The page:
The Lurker at the Threshold
This is the name given to Yog-Sothoth in August Derleth and H. P. Lovecraft's novel The Lurker at the Threshold. In the story, Alijah Billington describes Yog-Sothoth's appearance as...
|“||...great globes of light massing toward the opening, and not alone these, but the breaking apart of the nearest globes, and the protoplasmic flesh that flowed blackly outward to join together and form that eldritch, hideous horror from outer space, that spawn of the blankness of primal time, that tentacled amorphous monster which was the lurker at the threshold, whose mask was as a congeries of iridescent globes, the noxious Yog-Sothoth, who froths as primal slime in nuclear chaos beyond the nethermost outposts of space and time!||„|
|~ H.P. Lovecraft|
'Umr at-Tawil (Arabic عمر الطويل) The [Most Ancient and] Prolonged of Life), also spelled Tawil At-U'mr or Tawil-at'Umr, is described as an avatar of Yog-Sothoth in the story Through the Gates of the Silver Key, by Lovecraft and E. Hoffman Price. In the story, he presides over the timeless halls beyond the Gate of the Silver Key and the strange, near-omnipotent Ancient Ones that dwell there. He is described as the silhouette of a man behind a strange, shimmering veil. He is one of very few apparently benign Lovecraftian Great Old Ones who does not cause insanity in those who view him.
The Eater of Souls
In The Illuminatus! Trilogy by Robert Anton Wilson and Robert Shea, Yog-Sothoth is the Eater of Souls.
|“||"…That the chief of these beings is referred to in the Pnakotic Manuscripts and the Eltdown Shards as Iok Sotot, "Eater of Souls," suggests that it was some energy or psychic vibration of the dying victim that the lloigor needed…" "…in private, of course, they worshipped Iok-Sotot, who became the Yog-Sothoth of the Necronomicon."||„|
|~ H.P. Lovecraft|
This identification is carried forward in Grant Morrison's Zenith series for 2000 A.D., and in Charles Stross' novelette A Colder War where the entity if summoned is able to instantly consume the minds of entire planets:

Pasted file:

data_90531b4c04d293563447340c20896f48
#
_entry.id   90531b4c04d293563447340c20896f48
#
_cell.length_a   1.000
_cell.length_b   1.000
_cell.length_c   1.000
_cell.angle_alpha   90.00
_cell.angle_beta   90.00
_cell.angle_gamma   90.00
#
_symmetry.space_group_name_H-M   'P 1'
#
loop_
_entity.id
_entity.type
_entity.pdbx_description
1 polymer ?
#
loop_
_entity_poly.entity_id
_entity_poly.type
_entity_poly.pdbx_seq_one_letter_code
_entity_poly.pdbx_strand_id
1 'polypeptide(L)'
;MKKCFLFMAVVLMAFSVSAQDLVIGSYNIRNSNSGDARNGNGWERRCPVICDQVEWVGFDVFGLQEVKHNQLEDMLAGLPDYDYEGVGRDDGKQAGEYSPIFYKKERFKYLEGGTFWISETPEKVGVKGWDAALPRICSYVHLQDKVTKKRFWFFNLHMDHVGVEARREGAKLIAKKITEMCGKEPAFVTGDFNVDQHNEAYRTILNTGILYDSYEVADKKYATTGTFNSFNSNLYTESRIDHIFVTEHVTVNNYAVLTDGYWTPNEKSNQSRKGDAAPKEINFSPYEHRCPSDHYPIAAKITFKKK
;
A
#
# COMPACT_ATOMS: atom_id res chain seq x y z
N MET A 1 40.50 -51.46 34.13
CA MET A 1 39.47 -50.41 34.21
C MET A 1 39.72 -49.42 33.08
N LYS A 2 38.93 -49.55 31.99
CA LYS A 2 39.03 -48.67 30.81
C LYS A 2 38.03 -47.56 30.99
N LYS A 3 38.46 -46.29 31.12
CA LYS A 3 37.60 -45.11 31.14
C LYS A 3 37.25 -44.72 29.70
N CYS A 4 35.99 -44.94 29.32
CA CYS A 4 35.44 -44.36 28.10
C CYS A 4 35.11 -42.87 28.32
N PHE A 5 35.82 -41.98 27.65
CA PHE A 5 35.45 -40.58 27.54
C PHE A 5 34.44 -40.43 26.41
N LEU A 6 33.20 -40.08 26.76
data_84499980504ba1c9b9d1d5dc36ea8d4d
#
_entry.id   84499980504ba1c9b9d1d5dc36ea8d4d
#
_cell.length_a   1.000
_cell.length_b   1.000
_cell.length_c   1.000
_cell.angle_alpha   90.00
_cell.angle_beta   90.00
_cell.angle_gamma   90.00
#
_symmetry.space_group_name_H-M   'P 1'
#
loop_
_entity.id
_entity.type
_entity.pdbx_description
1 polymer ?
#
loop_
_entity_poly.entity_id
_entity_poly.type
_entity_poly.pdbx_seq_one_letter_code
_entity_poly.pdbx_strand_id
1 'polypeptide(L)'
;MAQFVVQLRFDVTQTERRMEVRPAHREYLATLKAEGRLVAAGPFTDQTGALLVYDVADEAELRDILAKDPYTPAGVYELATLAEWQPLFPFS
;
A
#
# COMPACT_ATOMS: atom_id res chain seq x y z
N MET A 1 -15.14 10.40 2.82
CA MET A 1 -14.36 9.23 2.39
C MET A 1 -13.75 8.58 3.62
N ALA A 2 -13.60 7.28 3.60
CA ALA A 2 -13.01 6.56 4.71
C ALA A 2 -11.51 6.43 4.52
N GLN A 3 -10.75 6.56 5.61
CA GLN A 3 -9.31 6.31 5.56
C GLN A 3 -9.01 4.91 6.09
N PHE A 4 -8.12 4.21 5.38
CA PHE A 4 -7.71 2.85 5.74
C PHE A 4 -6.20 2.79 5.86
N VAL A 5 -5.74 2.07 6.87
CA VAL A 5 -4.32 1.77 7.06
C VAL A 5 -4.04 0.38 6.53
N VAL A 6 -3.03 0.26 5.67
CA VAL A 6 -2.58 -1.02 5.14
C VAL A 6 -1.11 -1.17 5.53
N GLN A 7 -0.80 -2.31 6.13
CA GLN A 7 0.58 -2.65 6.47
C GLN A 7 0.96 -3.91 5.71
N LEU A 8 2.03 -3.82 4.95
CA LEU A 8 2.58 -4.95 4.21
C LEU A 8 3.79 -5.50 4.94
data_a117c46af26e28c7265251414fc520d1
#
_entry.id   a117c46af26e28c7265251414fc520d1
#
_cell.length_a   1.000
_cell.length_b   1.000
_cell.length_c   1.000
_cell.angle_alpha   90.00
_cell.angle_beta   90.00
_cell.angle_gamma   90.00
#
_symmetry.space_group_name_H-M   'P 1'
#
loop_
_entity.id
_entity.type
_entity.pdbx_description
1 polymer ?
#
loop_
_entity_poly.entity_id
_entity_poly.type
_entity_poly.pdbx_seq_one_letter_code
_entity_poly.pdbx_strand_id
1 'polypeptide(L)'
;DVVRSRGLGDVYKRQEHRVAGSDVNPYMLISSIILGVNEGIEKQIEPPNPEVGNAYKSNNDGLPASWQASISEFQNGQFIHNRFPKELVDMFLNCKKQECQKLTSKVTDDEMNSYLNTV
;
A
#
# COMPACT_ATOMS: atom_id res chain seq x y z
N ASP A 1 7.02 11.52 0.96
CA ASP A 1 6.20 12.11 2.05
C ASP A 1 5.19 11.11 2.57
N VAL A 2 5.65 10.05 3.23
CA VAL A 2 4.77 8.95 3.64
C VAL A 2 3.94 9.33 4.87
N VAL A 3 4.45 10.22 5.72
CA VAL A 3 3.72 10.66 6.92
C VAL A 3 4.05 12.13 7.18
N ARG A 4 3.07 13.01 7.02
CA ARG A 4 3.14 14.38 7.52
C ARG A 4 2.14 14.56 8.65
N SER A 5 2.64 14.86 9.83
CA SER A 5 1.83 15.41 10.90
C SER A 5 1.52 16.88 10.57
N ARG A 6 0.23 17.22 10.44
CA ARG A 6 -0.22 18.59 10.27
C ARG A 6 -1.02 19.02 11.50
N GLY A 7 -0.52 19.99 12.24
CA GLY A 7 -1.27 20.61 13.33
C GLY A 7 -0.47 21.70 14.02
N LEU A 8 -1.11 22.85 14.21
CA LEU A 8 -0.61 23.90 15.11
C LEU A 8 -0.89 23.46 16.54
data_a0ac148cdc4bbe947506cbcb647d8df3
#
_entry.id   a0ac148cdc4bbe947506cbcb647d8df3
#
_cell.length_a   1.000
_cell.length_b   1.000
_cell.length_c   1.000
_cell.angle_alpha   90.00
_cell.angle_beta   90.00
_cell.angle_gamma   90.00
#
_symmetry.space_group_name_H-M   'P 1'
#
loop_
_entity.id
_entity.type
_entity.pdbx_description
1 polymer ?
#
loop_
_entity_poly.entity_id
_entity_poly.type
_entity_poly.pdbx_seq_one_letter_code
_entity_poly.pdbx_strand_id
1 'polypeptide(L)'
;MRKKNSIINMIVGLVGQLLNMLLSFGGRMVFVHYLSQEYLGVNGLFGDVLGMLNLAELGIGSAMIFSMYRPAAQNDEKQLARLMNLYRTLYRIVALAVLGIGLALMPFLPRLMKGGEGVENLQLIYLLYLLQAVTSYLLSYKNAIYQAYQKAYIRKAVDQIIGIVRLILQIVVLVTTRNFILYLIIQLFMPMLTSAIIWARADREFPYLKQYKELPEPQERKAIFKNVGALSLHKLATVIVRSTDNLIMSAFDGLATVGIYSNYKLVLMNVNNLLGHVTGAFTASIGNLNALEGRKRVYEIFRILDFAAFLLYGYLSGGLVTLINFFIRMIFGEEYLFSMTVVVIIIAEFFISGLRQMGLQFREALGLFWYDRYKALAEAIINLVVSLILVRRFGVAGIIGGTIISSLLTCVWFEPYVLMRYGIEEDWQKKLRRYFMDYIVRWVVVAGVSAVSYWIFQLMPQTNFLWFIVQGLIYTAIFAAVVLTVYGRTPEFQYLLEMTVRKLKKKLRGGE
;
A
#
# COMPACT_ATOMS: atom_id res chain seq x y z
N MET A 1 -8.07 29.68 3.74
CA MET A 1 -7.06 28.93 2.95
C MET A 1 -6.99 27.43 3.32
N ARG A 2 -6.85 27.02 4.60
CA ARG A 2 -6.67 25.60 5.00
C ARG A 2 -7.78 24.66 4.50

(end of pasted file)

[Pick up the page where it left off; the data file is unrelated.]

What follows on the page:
|“||…There is life eternal within the eater of souls. Nobody is ever forgotten or allowed to rest in peace. They populate the simulation spaces of its mind, exploring all the possible alternative endings to their life. There is a fate worse than death, you know...||„|
|~ Charles Stross|
Yog-Sothoth's Family Tree
- Azathoth (grandfather)
- The Nameless Mist (parent)
- Shub-Niggurath (spouse)
- Lavinia Whateley (spouse)
- Wilbur Whateley (son)
- The Dunwich Horror (offspring)
- Cthulhu (grandson)
- Tsathoggua (grandson)
- Yog-Sothoth is implied, at various states, to be more powerful than Azathoth. One could contest this, however, as Yog-Sothoth is most likely a part of Azathoth's dream reality (as evidenced by Fungui From Yuggoth verse XXII: Azathoth).
- While Yog-Sothoth is still technically bound to the will of Azathoth, Yog-Sothoth still possesses the mind that Azathoth (the "Blind Idiot God," due to its mindlessness) does not have, bearing omniscience instead of omnipotence.
- The Blood Red Glister, one of the major villains of The Edge Chronicles, may have been based off Yog-Sothoth, because the Glister's physical appearance, nature and morphology are identical to Yog-Sothoth's.
- Chaos in The Power of Five is also partially based on Yog-Sothoth, because Chaos is a featureless mass of shapeshifting darkness with vague tentacles when disembodied, but Chaos can take on any forms, including a form similar to Cthulhu.
- Great Intelligence, a prominent Doctor Who villain, was originally known as Yog-Sothoth itself. However, the Intelligence is deliberately malign and petty; a stark contrast to the alien and incomprehensible mind of Yog-Sothoth (and indeed, most depictions of any Lovecraftian deities excepting Nyarlathotep period).
- The final form of Metroid Prime can be said to be based on Yog-Sothoth, because of her tentacled nature and her eldritch form.
- He is the only Outer God to be portrayed in a benevolent way, as he was not at all evil in Beyond the Gates of the Silver Key, and is willing to help those he deems worthy.